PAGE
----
- Gumroad CEO and early Pinterest employee Sahil Lavingia will announce details of his new VC fund next week.
- Lavingia is creating a “rolling fund,” a new type of fund operated by AngelList that allows investors to pay up on a quarterly basis and cancel if they’re dissatisfied.
- Lavingia said he was drawn to the rolling fund model because it requires little effort, allowing him to keep his CEO job while operating a fund on the side.
- Rolling funds were introduced by AngelList earlier this year to allow new VCs to depart from the fundraising methods of traditonal venture firms that raise large amounts from fund investors over an extended time period.
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“I’m sort of gainfully employed,” Lavingia told Business Insider. “So that was just never on the table for me. I’d really never considered being a VC for that purpose.”
But Lavingia was intrigued by the rolling fund model, which allows investors to “subscribe” to a fund, paying relatively low amounts into it on a quarterly basis. New investors can start a subscription at any time. That’s different from the fundraising path for traditional venture firms, which often take long periods of time to raise large sums from their investors, who are called limited partners.
Lavingia wouldn’t need the substantial operational infrastructure of a big VC firm. For a fee from his rolling fund, AngelList would handle all the legal and regulatory busywork for him. All he had to do was let them know who was investing.
Now he’s the latest tech figure to create their own rolling fund. Earlier in July news leaked that former Facebook employee Dave Morin was starting his own fund, Offline Ventures.
Lavingia said his fund will wrap up its investment period this Saturday and he will announce further details next week, including how much it raised and how much he plans to invest per startup.
The startup CEO said he won’t have strict rules about what he invests in, but he wants it to be a mix of his own esoteric personal interests and physical products that make the world better.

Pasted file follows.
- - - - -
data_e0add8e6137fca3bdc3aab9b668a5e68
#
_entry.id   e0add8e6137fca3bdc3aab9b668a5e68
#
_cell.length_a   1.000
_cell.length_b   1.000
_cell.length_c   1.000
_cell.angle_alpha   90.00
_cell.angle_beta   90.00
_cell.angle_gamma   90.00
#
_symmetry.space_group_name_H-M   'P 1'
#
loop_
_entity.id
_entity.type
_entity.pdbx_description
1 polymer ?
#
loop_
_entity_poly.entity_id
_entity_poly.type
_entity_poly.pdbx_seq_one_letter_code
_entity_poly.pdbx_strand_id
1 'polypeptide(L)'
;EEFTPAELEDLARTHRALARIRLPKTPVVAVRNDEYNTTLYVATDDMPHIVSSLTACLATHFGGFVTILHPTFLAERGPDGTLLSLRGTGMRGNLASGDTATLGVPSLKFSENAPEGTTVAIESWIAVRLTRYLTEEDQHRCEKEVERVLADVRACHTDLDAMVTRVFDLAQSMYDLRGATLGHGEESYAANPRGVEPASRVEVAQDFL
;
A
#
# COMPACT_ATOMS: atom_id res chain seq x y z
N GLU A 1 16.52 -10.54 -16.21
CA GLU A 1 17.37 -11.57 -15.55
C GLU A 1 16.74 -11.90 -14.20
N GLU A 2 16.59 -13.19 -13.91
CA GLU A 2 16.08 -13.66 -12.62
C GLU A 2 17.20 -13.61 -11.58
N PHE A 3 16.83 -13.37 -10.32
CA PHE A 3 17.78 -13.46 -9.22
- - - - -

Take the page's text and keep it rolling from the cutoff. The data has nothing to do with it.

“When I look at my phone, there’s been so much innovation in the last forty years,” Lavingia said. “It’s like this crazy window. But when I look out my actual window, it looks the same as it probably did a bunch of years ago, which I think is kind of strange.”
People are drawn to the rolling fund model for various reasons. For Lavingia, it’s convenience. But the end result is an alternative to the way traditional venture firms raise and announce large new funds every few years.
“VC’s say they like disruption,” Lavingia said. “But we’ll see how much they like disruption when they’re the ones getting disrupted.”
The limited partners in traditional venture funds commit to making periodic payments into the fund for as long as a decade, and to wait for the VC’s startup investments to pay off. But investors in a rolling fund can bow out.
The ability of investors to stop paying into a rolling fund could put pressure on the person running the fund to perform, quickly. That’s why Lavingia is asking investors in his fund to commit for a year.
“I’ve told folks to think longer-term,” Lavingia said, “So I’m hopeful they’ll be understanding.”
But Rich Wong, a partner at prominent traditional venture firm Accel, said he approved of the shortened timeframe of the rolling fund, seeing it as a heightened version of the pressure that he faces at his own firm.
“That’s called discipline,” Wong said. “That means if you’re kicking butt, of course there’ll be tons of interest. But if you aren’t, that is actually the system working. “
Lavingia said he doesn’t have to travel to persuade people to invest in his fund. He doesn’t need to take people out to dinner. He doesn’t have to make any significant investment of time into fundraising other than asking people who already know him if they’re interested. That’s why he says most of his investors are friends, coworkers, and colleagues.
“One of the things that I’m excited about is that there’s people who have never been LPs before,” Lavingia said.
He can even raise money in unorthodox ways, like sounding the horn to his sizable Twitter following to invest. Under some circumstances, that public appeal would be a violation of SEC rules, but Lavingia is operating under SEC Rule 506(c). The rule allows him to advertise his fund provided he only takes on “accredited investors,” people or businesses that verifiably have large incomes or a large net worth, and so are less likely to be financially ruined if their investment doesn’t pan out.
The nature of rolling funds means that there’s a low barrier of participation — both for the people who run them, and the people who invest in them. The W Fund, a rolling fund focusing on early-stage tech companies created by women, has a minimum quarterly investment of just $6,250. Lavingia also set his minimum at $6,250, but allowed some investors to go as low as $1,250.
Lavngia hopes that means opening up the famously homogeneous VC world to “more diverse LPs, more diverse GPs, and more diverse founders eventually as well.”
“There’s going to be a broader base of fund managers, hopefully,” Lavingia said. Those managers could be “scattered all across the country and the world, eventually, (and) that will bring varied sets of experience to use,” Lavingia said.
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